Russian dancer and choreographer Yana Volkova was born in Voronezh, Russia. She dances principal roles with the Metropolitan Opera Ballet at Lincoln Center.
Prior to that, she was a featured dancer with her husband, Andrei Kisselev, in “Riverdance on Broadway” as well as the touring production. Yana has appeared on television here and abroad and she has extensive teaching experience. She was trained in the Vaganova Ballet Method in her native Russia by Valentina Narozhnaya and she holds a B.A. in Choreography, Ballet, and Character Dance from the Russian Academy of Theatrical Arts in Moscow. In 2012 she started to work with New York based Russian dance and music ensemble Barynya led by Mikhail Smirnov
Yana Volkova and Andrei Kisselev were a part of “Aleko” production at the New York City Opera. Andrei and Yana choreographed and performed Gypsy dance that was one of the highlights of the production and received many raving reviews in the media.
Signs of Rebirth at New York City Opera
The New York Times review by ANTHONY TOMMASINI.
“Aleko” was Rachmaninoff’s graduation piece for the Moscow Conservatory. Assigned the stilted libretto by his composition teacher, he wrote the 60-minute score in three weeks, including the orchestration. (He had just turned 19.) Besides earning the highest possible grade, Rachmaninoff got his first publication and announced himself a great hope of Russian music.
Read full "Signs of Rebirth at New York City Opera" article by ANTHONY TOMMASINI at the THE NEW YORK TIMES website.
NYC Opera's Double Bill: Stick Around After Intermission
New York Public Radio review by David Patrick Stearns
Though the City Opera has used scenery borrowed from elsewhere, this new production is self-originated. John Farrell's design serves both works in a set dominated by a railroad box car that resembled a make-shift residence for the Aleko Gypsies and unfolded into a commedia dell'arte stage for the Pagliacci theater troupe. The chorus and orchestra in Aleko were reasonably good under conductor James Meena. Scene-setting dance interludes — choreographed in authoritative quasi-folk Moiseyev Dance Company style by Andrei Kisselev — were perhaps the best part. But while the singers could all do the job, especially Jason Karn and Kevin Thompson as Gypsies, one crucial scene after another with the leading characters failed to generate any heat or theatrical conviction. Stefan Szkafarowsky as the aging murderer Aleko, and Inna Dukach as his younger faithless wife Zemfira, often seemed a bit lost while executing the necessary physical aspects of their roles
Read full "NYC Opera's Double Bill: Stick Around After Intermission" article by David Patrick Stearns at the New York Public Radio website.
In “Aleko” and “Pagliacci,” New York City Opera finds its stride
New York Classical review by Bruce Hodges
The opera has a substantial dance sequence, choreographed by Andrei Kisselev for himself and Yana Volkova, who intertwined beautifully with each other (and eventually, some of the chorus). The duo’s handsome costumes were the most explicitly exciting work of designer Ildiko Debreczeni, who dreamed up different-but-somehow-related costumes for each opera.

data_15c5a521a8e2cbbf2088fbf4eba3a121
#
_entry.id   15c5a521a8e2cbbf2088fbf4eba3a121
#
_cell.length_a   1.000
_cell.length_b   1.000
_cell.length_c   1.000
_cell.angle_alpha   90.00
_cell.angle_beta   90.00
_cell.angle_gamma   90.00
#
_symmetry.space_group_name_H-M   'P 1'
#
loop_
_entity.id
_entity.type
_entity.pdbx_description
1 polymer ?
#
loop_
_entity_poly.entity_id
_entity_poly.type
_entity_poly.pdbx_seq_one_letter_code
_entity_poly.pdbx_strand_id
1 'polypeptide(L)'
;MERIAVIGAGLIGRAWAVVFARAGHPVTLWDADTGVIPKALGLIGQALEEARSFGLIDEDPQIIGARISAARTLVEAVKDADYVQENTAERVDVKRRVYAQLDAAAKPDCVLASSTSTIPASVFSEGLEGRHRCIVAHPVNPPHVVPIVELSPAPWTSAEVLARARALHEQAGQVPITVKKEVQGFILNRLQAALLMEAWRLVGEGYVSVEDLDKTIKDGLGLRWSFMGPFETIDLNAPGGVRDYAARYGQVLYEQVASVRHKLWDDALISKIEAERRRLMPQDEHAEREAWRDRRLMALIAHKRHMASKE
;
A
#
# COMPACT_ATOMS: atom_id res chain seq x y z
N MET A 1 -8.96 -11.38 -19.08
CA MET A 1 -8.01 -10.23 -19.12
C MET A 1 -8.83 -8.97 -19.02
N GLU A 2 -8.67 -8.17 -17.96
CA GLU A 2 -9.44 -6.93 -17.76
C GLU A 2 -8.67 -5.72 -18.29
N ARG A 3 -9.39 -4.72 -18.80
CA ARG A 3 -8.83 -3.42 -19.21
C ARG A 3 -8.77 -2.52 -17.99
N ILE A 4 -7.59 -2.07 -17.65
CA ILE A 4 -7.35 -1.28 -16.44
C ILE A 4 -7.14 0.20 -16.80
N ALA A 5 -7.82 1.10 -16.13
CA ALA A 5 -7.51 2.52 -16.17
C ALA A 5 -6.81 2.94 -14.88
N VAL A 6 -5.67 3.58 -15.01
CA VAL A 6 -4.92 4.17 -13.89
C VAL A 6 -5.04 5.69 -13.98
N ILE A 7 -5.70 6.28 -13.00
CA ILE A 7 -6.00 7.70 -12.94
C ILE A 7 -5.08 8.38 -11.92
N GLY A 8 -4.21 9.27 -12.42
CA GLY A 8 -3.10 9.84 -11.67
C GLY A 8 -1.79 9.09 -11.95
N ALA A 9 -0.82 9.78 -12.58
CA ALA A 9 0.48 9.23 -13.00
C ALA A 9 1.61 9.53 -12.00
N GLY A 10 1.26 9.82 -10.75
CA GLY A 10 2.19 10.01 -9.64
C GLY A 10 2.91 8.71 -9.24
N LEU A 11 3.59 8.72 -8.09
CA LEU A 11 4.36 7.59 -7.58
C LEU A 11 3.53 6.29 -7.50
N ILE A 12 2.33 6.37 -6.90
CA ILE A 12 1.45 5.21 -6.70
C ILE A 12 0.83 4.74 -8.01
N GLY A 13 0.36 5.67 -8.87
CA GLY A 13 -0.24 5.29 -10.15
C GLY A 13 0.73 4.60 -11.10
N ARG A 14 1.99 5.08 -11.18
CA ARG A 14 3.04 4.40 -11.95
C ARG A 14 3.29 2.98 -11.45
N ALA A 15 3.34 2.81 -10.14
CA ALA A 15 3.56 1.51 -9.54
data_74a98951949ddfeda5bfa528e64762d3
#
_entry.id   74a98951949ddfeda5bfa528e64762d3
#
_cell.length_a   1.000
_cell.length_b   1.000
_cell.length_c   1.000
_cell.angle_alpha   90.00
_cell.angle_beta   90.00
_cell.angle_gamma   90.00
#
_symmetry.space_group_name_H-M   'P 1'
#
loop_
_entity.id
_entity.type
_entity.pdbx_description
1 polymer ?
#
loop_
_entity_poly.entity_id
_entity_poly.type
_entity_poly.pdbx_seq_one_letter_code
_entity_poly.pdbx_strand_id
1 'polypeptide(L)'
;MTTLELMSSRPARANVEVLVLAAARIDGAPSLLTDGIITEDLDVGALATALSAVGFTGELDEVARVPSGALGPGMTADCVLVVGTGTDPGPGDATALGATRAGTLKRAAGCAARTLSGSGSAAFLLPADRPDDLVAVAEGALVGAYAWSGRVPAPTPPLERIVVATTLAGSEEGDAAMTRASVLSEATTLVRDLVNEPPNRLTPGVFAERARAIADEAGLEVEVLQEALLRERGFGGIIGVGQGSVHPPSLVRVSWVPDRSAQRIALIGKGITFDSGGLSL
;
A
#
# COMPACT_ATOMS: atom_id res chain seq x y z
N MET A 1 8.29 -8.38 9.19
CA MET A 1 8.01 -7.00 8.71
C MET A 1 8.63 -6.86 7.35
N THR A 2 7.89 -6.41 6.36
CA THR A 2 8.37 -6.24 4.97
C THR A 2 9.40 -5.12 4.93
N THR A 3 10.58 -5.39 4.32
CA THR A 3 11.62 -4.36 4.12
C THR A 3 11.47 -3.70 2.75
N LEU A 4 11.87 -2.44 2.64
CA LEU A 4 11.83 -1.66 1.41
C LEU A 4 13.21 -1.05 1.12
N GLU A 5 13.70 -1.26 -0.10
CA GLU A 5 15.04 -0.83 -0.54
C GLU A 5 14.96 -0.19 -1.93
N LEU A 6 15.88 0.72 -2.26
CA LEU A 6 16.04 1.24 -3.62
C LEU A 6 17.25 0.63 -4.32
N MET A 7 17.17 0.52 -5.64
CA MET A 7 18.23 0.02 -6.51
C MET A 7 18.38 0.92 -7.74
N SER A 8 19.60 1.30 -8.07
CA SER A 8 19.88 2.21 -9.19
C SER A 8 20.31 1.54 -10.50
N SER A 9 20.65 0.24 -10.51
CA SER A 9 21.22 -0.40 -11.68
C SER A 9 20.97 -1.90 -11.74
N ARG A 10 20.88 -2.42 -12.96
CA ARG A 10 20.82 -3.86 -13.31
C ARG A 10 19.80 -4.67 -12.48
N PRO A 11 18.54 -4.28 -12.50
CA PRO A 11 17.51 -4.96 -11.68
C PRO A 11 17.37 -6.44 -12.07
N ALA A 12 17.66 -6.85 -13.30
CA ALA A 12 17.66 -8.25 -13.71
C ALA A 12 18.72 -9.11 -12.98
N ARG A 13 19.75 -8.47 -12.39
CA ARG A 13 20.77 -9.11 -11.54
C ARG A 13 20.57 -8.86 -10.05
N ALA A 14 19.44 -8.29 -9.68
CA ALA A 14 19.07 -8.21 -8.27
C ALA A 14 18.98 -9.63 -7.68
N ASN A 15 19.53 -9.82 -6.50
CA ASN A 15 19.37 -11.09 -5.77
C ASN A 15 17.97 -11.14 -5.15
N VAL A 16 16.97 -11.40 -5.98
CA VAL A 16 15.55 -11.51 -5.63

Read full "In “Aleko” and “Pagliacci,” New York City Opera finds its stride" article by Bruce Hodges at the New York Classical review website.
NYCO Takes a Stab at Some Violent Operas … And Misses
The New York Observer review by James Jorden
The only bright spots were Kevin Thompson’s sonorous Old Gypsy and a flashy turn by Andrei Kisselev as a flamboyant gypsy dancer whose next stop on his journey was surely a bus and truck tour of Chorus Line.
Read full "NYCO Takes a Stab at Some Violent Operas … And Misses" article by James Jorden • 09/09/16 at the The New York Observer website.
Aleko/Pagliacci, New York City Opera, New York — review
A curious double bill from the nomadic opera company
The Financial Times review by Martin Bernheimer
Aleko turned out to be a rather tawdry exercise in folksy-theatrical cliche, written in 1892 while the ambitious composer was still a student. It lumbers, ponderously and thunderously, for a formulaic hour, pausing amid its predictable portrayal of love, hate and death for an annoyingly irrelevant, old-fashioned, arty-smarty pas de deux a la Russe. Andrei Kisselev and Yana Volkova, grinning visitors from another expressive planet, made the least of it on this irrationally pretentious occasion.
Read full "Aleko/Pagliacci, New York City Opera, New York" article by Martin Bernheimer at the The Financial Times website.
Cuts Like A Knife
Parterre Box review by John Yohalem
"The dancers, Andrei Kisselev and Yana Volkova, gave the occasion its liveliest and most authentic-seeming moments, and they had the most atmospheric music, too. The City Opera Chorus also danced as well as sang"
Read full "Cuts Like A Knife" article by John Yohalem at the Parterre Box website.
Russian festival at the New Russia Cultural Center in Rensselaer, New York
Ensemble Barynya (from left to right) Andrei Kisselev, Elina Karokhina, Yana Volkova, Alisa Egorova, Aleena Kisselev, Mikhail Smirnov, New Russia Cultural Center, Rensselaer, New York click image above to see more photos from New Russia Cultural Center in Rensselaer, New York
School performance in Queens, New York
Performance during festival of international dance and music on Wednesday, November 23rd, 2016 at the Public School # 186 (Castlewood School), 252-12 72 Ave, Queens, NY 11426. Dancers Andrei Kisselev, Yana Volkova. Musicians Elina Karokhina (balalaika), Mikhail Smirnov (guitar).
Barynya Entertainment established in 1991 (on-line since 1998). Cabaret, Vegas, can-can, musicians, singers, masters of ceremonies, folk dancers, wedding bands, disc jockeys, jazz, storytellers, folk dance troupes, traditional music ensembles, Bellydancers, Jewish, Ukrainian, Gypsy, one-man-bands.